The independent report commissioned by Council has found inconsistencies in the data used by Government to model the projected impact on Tairāwhiti without Three Waters Reform.

Data released by Government shows without big changes, local ratepayers could be paying more than $8690 per year for drinking water, stormwater and wastewater services by 2051, compared to $1260 without reform.

Council has worked with strategic advisory firm Castalia to understand how Government has arrived at these figures.

The report indicates the data is based on incorrect assumptions and that the estimated required investment into our local infrastructure has been overstated by at least $1.75b.

Government has used the Water Industry Commission for Scotland (WICS) as a model for the reform. The report has suggested the comparison isn’t compatible with New Zealand because of differences in population densities of the two countries, and distances between urban areas.

Council will request clarification on the issues raised in the report when formal feedback is sent to Government next week.

Read the report

Castalia Report - Advice on Waters Reform - September 2021

Our position statement

To put it simply, we are very cautious.

We agree with Government that the status quo isn’t an option, especially if we consider our growth and water initiatives such as Te Mana o te Wai, National Policy Statement Freshwater Management (NPSFM), the repeal of the Resource Management Act.

These things mean big changes are needed so that our water services meet the needs of our community and the new regulatory obligations. There are going to be future costs to Council as a water provider, and to our communities at a level we have never had to plan or budget for.

The average ratepayer in our rohe pays $990 per year towards three waters services in their rates. The Government is telling us that without these reforms, by 2051, this will increase to $8690 each per year.  Government proposes that with the reform, the amount would be $1260. Here's a link to the Internal Affairs dashboard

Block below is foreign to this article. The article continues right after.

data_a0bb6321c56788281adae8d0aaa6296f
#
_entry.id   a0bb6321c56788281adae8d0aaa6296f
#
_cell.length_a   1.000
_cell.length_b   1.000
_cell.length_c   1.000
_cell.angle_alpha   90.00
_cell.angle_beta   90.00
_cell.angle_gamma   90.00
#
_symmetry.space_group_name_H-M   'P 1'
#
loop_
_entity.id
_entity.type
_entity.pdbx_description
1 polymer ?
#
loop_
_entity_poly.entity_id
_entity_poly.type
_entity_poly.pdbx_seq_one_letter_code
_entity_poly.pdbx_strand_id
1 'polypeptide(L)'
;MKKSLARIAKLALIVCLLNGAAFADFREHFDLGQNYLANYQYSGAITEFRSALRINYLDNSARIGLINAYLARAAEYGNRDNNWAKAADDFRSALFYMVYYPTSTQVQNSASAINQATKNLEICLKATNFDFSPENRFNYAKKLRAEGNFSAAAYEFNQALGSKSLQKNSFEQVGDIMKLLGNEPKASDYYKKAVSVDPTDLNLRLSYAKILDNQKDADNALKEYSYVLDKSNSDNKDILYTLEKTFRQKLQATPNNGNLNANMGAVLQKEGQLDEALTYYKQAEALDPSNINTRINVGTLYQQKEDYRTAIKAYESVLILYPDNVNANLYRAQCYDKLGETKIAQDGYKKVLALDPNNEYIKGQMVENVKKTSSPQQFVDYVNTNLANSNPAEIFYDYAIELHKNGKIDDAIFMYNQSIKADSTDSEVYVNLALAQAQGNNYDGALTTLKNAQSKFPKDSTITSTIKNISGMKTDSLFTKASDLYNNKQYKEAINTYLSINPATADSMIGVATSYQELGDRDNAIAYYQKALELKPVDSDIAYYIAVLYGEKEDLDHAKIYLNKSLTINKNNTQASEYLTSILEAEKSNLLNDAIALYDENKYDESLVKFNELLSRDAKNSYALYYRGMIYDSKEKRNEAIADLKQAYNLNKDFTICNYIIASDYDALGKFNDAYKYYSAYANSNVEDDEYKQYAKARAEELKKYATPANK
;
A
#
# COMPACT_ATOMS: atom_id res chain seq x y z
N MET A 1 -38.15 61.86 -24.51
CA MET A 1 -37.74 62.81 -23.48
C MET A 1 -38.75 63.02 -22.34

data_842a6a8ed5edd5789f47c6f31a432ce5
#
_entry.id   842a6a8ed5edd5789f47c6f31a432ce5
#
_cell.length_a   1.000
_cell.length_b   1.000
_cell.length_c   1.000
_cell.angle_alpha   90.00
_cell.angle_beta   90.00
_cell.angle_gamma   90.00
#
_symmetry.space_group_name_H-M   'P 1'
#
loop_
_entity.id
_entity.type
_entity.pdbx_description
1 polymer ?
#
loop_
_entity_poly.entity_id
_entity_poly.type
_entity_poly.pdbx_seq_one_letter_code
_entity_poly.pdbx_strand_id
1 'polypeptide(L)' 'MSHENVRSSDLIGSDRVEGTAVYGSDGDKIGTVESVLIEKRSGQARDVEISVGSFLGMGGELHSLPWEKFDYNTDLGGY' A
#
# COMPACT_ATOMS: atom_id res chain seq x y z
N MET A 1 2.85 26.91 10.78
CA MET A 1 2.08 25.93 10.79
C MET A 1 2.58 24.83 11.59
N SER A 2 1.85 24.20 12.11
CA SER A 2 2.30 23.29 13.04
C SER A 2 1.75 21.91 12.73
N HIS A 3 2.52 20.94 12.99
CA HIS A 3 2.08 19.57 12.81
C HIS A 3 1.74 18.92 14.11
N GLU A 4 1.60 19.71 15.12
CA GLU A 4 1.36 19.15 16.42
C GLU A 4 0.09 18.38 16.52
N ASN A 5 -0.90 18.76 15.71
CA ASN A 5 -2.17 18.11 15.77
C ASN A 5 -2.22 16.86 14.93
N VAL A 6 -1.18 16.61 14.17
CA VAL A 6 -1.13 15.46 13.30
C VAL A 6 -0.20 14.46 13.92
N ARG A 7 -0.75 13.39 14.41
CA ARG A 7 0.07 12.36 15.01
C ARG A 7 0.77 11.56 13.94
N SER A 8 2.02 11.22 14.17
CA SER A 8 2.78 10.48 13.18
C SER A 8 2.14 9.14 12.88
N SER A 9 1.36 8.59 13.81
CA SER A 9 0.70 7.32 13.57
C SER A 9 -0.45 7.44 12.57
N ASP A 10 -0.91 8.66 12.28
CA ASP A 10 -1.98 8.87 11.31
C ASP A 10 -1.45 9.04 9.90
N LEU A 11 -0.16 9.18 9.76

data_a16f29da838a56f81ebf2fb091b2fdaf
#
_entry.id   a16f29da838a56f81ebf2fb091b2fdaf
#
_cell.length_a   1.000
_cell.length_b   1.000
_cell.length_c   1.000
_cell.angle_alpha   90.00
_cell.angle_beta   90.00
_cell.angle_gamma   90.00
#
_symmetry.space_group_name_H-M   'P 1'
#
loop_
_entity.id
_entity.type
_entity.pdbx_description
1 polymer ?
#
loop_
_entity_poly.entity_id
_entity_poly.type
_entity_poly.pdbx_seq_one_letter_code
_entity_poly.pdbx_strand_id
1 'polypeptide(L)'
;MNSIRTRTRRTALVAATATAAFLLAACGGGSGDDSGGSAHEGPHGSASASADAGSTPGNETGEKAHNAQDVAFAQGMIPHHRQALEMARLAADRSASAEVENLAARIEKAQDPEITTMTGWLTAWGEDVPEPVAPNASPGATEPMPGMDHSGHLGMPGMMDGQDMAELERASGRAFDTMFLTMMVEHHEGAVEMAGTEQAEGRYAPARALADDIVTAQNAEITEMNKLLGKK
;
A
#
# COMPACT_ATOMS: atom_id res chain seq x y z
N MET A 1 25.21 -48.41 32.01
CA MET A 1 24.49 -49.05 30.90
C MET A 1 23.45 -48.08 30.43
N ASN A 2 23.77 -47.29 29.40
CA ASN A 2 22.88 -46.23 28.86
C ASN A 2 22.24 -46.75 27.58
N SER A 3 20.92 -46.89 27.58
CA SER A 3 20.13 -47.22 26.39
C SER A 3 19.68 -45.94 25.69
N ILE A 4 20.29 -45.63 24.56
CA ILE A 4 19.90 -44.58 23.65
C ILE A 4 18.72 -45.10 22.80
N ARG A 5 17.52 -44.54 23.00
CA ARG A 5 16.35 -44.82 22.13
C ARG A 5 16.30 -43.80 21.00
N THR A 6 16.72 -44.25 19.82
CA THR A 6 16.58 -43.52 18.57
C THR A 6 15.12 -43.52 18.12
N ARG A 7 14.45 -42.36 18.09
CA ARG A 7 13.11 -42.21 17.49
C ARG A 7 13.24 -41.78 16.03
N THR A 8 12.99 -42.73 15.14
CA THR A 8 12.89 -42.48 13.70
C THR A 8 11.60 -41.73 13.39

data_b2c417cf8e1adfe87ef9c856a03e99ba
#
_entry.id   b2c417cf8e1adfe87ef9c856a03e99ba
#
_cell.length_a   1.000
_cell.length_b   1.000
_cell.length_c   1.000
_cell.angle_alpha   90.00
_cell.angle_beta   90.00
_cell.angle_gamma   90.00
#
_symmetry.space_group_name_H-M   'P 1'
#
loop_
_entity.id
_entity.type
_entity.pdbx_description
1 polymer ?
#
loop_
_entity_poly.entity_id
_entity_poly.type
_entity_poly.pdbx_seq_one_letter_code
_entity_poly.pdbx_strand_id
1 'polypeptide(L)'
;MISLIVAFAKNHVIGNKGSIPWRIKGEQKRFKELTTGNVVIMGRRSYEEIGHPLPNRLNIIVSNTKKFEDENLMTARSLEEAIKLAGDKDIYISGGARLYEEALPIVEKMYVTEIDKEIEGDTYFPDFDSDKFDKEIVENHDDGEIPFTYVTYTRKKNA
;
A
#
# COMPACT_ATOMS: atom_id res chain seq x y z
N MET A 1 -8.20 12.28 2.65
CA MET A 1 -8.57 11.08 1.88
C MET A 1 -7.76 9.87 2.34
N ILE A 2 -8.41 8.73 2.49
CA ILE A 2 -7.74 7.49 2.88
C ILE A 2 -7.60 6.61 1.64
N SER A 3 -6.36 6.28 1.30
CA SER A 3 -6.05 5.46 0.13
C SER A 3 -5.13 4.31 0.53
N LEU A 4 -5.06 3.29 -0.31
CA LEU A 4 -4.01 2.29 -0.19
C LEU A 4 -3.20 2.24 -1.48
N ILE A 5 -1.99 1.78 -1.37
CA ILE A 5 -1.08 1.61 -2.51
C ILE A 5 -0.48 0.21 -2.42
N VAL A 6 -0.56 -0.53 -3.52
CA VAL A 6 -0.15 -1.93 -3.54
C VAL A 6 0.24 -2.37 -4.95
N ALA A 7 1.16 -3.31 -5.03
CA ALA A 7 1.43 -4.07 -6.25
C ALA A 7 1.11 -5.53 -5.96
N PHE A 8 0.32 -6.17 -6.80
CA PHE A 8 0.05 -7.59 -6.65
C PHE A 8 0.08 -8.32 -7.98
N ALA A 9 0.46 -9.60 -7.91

We’re working hard to understand this modelling and we’ve commissioned an independent report to look closely at the impact of the reforms for our people. This report will be available at the end of this month and will give us more clarity on these figures.

With Tairāwhiti grouped with much larger regions like Wellington, we’re very concerned that the voice of our community and our iwi partners will be lost. We’ve seen many times before how smaller regions suffer when services are centralised. We need to make the best decision for everyone in Tairawhiti and we want to know that the needs and voices of our people will be heard.

Have your say on the three waters reform

The Government has requested feedback on their proposal. To support our feedback to them, we would like to know what you think.

Tell us on the feedback form before 12noon Monday 27 September.

LGNZ have some questions and answers that help explain the three waters reform

Here's the top 11 questions and answers including who would own the water asset under the reform process.

Feedback form

Required fields are marked with an asterisk (*).
Is local control of drinking water, wastewater and stormwater services important to you? *
With the information currently available, do you agree with the Government's three waters service model? *
Is the property you live in connected to council-supplied water services? *
Would you like to subscribe, using your email above, to receive updates on the reforms? *